On the 13th of August 1999, the Dutch Government decided to withdraw all authorizations for the use of Imidacloprid in open-air conditions from 1st Jan. 2000. The reasons invoked were: the too long persistence in soils of the molecule with regard to European Standards, a intolerable toxicity vis a vis birds (A beet treated seed ingested by a bird the size of a sparrow was lethal), toxicity vis a vis bees did not conform to Uniform Principles. BAYER blocked the process notably by submerging the Dutch administration with "new scientific data". A decision is to be taken 1st Nov. 2000.
It seems that France is the only country in the world to authorize the use of GAUCHO on sunflowers: it was also troubling to see that French beekeepers were originally alone in announcing grave problems on "colony melt down" in areas of arable agriculture.
Recently, beekeepers in Spain, Italy, some states in the U.S.A. are encountering problems that cannot be explained other than by sub-lethal intoxication caused by Imidacloprid, very notably from maize treated with "GAUCHO": bees harvest the pollen from maize plants.
4. The State of Knowledge Relating to Gaucho & Bees by the 15th October 2000
It is true that certain study reports ordered in January 1999, by the Minister J. Glavany have still not seen the light of day (Rapport N° 4 from CNRS / Orleans - Dr Bonmatin: residues in pollen, nectars and honeys), and that others are reserved for a selected public (the rapport's of BAYER and of CETIOM). It is still possible to propose a synthesis.
The resulting analyses on residues undertaken by CNRS/Orleans confirm the strong hypotheses of 1998 or reveal the following:
Sunflowers and maize treated with "GAUCHO" contain Imidacloprid in all parts of the plant. It is to be noted that there is even an increase in quantity at the moment of flowering (Increased metabolic action in the plant). Several metabolites are present, with toxic properties comparable to the original molecule.
Imidacloprid resides in the soil at significant levels, two years at least after a crop treated with "GAUCHO" The transfer of this residual Imidacloprid in the soil towards a non-treated plant is particularly effective in the case of sunflowers and maize, hence, foraged by bees.
The bioavailability of the Imidacloprid is notably illustrated by its presence in pollen and nectar, at a level of some ppb. (Confirmation by CNRS to be completed). The organization CETIOM by press release announced that nectar from sunflowers treated with "GAUCHO" may contain 0.4 to 5 ppb. of Imidacloprid.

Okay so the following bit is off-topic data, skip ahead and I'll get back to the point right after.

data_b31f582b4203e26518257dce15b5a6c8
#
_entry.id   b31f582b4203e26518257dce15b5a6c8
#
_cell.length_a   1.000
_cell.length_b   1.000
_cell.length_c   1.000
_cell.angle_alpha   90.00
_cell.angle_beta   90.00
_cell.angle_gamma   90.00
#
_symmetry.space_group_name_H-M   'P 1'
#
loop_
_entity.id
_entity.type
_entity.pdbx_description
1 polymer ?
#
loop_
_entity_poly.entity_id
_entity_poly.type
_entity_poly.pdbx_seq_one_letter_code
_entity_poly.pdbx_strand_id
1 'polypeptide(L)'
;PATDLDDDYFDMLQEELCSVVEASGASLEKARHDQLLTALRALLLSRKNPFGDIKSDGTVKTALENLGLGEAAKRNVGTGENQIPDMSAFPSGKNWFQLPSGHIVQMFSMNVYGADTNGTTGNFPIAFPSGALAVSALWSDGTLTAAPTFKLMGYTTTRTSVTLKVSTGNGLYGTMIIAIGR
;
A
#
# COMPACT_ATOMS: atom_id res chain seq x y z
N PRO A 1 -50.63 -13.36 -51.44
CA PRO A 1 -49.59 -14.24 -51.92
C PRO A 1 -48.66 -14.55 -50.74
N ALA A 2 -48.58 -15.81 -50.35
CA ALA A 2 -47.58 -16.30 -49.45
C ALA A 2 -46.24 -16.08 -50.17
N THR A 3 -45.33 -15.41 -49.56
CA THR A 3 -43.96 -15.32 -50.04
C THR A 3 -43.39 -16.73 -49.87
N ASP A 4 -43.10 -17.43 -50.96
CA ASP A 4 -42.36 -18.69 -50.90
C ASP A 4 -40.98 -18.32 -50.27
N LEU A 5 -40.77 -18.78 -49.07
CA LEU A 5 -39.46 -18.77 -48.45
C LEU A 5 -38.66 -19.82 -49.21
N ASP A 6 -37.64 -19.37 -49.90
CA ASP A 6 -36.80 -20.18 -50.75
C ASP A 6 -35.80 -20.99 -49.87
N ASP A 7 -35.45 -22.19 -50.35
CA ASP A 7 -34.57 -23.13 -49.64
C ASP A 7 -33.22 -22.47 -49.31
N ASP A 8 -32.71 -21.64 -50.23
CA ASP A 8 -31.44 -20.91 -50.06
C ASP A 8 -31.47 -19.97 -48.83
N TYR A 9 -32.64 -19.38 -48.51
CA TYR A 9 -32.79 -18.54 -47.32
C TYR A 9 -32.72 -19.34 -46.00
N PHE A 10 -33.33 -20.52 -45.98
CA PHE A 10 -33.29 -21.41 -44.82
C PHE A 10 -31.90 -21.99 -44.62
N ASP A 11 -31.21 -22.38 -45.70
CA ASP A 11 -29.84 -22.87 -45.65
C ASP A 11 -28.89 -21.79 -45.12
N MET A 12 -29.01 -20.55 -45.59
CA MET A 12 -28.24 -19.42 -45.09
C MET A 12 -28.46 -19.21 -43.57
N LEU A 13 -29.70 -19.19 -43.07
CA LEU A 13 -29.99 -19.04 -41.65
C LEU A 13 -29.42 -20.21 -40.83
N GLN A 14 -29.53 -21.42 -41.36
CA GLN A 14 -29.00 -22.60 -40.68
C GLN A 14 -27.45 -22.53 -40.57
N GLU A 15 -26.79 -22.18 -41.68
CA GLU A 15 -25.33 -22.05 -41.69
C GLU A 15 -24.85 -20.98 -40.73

Note that fruit trees having been treated with CONFIDOR at authorized levels frequently produced fruits containing 100ppb of Imidacloprid after respecting the delay period before harvesting (the maximum residue limit for fruits is fixed at 300ppb.)
The biological effects on bees are reported as follows:
Dr. Marc Colin (INRA) studied the effects on the frequentation, characterized by several criteria, by bees at sources of food (contaminated and non-contaminated), under semi-controlled conditions. For Imidacloprid, the effects are always present at 6 ppb. At 3 ppb., the effects are present under certain conditions. The toxicity of the Olefin metabolite is clear at 1.5ppb.: they are still present at 0.75ppb., but less regular.
Dr. M.H. Pham- Delègue (INRA) reported in October 2000 that the prolonged ingestion of syrups contaminated with Imidacloprid induces a significant reduction in olfactory learning performances at levels equal or above 12 ppb.
Dr. Belzunces (INRA) notably reported that the prolonged ingestion by the bee at 4.5pg (picogram)/ 24 hr., of either Imidacloprid or its metabolites caused the appearance of significant mortalities three or four days after the start of treatment (for comparison, and with regard to the weight of the individual, this is equivalent to a daily diet for a human of only four millionths of a gram!). He insists on toxicity of the Imidacloprid metabolites, bio-available or resulting from the rapid metabolism of Imidacloprid within the bee.
5. Questions arising from this account
Wouldn't it be a grave error of judgment not to correlate the sub-lethal toxic effects of Imidacloprid, which start at a level of some ppb. in laboratory conditions with those of hive depopulation in the field, knowing that it is biologically available at levels of several ppb.?
One may read today: " that "GAUCHO" risks to come into play at a level of a few ppb.". Remarking that in the risk evaluation of a pesticide in relation to human health, there is a security factor resulting from strict tests of 100 put in place for tolerated exposure levels; (undertaken upon animals such as rats, mice, dogs, cats and rabbits). It seems normal that Man should benefits from these safeguards, since apparently in the domain of toxic risk assessment science is not exact. Believing Albert Einstein, Man survives thanks to the bee, "No bees, no pollination, no plants, no animals, no Man". Would it not be better to apply in all cases the results of toxicological studies undertaken in laboratories to bees, with a coefficient of security greater than 1, to fix tolerable limits in bio-availability?
Does "GAUCHO", also used as a preventative treatment against aphid attack not pose a problem as aphids cause harm only one year in six. When the former situation arises only one year in six. Is this compatible with the concept of "reasoned agriculture"?
The bee is considered as a true indicator of the environment's state of the health. As it is not a question anymore that the available Imidacloprid in the natural environment is a danger for bees does it not suggest that other useful insects are being aggressed?